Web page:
MEPS 419:223-232 (2010)  -  doi:10.3354/meps08853

Effects of excluding sea turtle herbivores from a seagrass bed: Overgrazing may have led to loss of seagrass meadows in Bermuda

James W. Fourqurean1*, Sarah Manuel2, Kathryn A. Coates2, W. Judson Kenworthy3, Struan R. Smith4

1Marine Science Program, Department of Biology, and Southeast Environmental Research Center, Florida International University, North Miami, Florida 33181, USA
2Applied Ecology Section, Department of Conservation Services, Bermuda Ministry of Environment and Sports, Smiths, FL 04, Bermuda
3Center for Coastal Fisheries and Habitat Research, NCCOS, NOAA, Beaufort, North Carolina 28516, USA
4Bermuda Aquarium, Museum and Zoo, Department of Conservation Services, Bermuda Ministry of Environment and Sports, Smiths, FL 04, Bermuda

ABSTRACT: Protecting a Thalassia testudinum-dominated seagrass meadow from grazing by sea turtles for 1 yr caused an increase in the biomass of seagrasses and an increase in the structural complexity of the seagrass canopy, as the length and width of the seagrass blades increased in comparison to grazed plots. Plots from which turtles were excluded had higher rates of primary production on a per-shoot or areal basis, but the relative growth rate was not affected. The leaves of seagrasses protected from grazing had lower concentrations of nitrogen and phosphorus than grazed blades, but the storage of soluble carbohydrates in the rhizomes increased markedly in the protected plots, suggesting that reduced carbon fixation caused by the removal of photosynthetic leaves is the mechanism for seagrass decline in heavily grazed meadows, not nutrient limitation as has been suggested in the literature. The continued grazing of sea turtles in our plots did not lead to significant changes in seagrass shoot density or nutrient content over the 1 yr duration of our experiments. The decreased canopy cover and the shorter, thinner seagrass leaves induced by sea turtle grazing in our experimental plots suggest that the progressive narrowing and thinning of seagrasses observed before the collapse of 2 offshore seagrass beds in Bermuda during the 1990s may have been in response to repeated and intense grazing of those seagrass beds.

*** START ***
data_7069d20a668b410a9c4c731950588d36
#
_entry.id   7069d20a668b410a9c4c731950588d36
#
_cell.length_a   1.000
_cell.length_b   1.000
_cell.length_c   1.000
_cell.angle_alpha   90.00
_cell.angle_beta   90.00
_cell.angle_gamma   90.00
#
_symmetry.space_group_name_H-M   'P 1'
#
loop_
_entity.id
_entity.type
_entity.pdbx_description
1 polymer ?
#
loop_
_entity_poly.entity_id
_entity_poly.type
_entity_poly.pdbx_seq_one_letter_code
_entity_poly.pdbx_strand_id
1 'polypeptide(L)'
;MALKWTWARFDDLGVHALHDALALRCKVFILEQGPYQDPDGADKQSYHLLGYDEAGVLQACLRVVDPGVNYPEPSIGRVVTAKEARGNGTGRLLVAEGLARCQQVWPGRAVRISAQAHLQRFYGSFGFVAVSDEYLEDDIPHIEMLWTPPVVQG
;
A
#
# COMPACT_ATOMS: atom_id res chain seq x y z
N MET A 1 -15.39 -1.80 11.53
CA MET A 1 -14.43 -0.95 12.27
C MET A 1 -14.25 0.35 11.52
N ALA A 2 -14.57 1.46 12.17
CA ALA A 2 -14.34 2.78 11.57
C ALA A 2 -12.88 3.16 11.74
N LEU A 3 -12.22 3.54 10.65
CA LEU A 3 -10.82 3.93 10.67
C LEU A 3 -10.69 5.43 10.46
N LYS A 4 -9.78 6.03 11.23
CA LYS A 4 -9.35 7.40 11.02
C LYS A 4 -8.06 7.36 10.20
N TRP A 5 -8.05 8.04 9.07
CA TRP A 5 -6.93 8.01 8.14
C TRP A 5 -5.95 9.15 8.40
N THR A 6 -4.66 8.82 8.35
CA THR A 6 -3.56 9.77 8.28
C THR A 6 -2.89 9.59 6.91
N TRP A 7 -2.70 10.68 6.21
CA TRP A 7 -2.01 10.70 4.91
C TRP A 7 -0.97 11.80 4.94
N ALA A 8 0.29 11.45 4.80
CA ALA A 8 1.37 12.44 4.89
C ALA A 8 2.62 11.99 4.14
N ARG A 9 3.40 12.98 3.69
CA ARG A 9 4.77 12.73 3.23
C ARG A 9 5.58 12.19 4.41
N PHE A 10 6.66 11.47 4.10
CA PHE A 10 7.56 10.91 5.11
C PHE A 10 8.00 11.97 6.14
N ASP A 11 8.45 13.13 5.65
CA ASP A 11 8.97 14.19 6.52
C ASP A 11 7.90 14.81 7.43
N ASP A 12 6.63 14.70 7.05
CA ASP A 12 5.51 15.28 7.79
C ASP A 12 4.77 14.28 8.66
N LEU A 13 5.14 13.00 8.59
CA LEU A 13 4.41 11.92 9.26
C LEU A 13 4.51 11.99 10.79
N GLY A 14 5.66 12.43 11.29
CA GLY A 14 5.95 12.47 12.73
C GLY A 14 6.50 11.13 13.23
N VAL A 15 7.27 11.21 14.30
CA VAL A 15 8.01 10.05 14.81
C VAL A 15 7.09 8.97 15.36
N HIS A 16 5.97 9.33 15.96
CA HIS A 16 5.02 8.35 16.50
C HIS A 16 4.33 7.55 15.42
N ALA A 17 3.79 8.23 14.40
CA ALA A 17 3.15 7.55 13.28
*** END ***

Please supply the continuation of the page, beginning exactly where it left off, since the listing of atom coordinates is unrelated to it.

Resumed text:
KEY WORDS: Caribbean Coastal Marine Productivity Program · CARICOMP · Thalassia testudinum · Nutrient content · Soluble carbohydrates · Productivity


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Cite this article as: Fourqurean JW, Manuel S, Coates KA, Kenworthy WJ, Smith SR (2010) Effects of excluding sea turtle herbivores from a seagrass bed: Overgrazing may have led to loss of seagrass meadows in Bermuda. Mar Ecol Prog Ser 419:223-232

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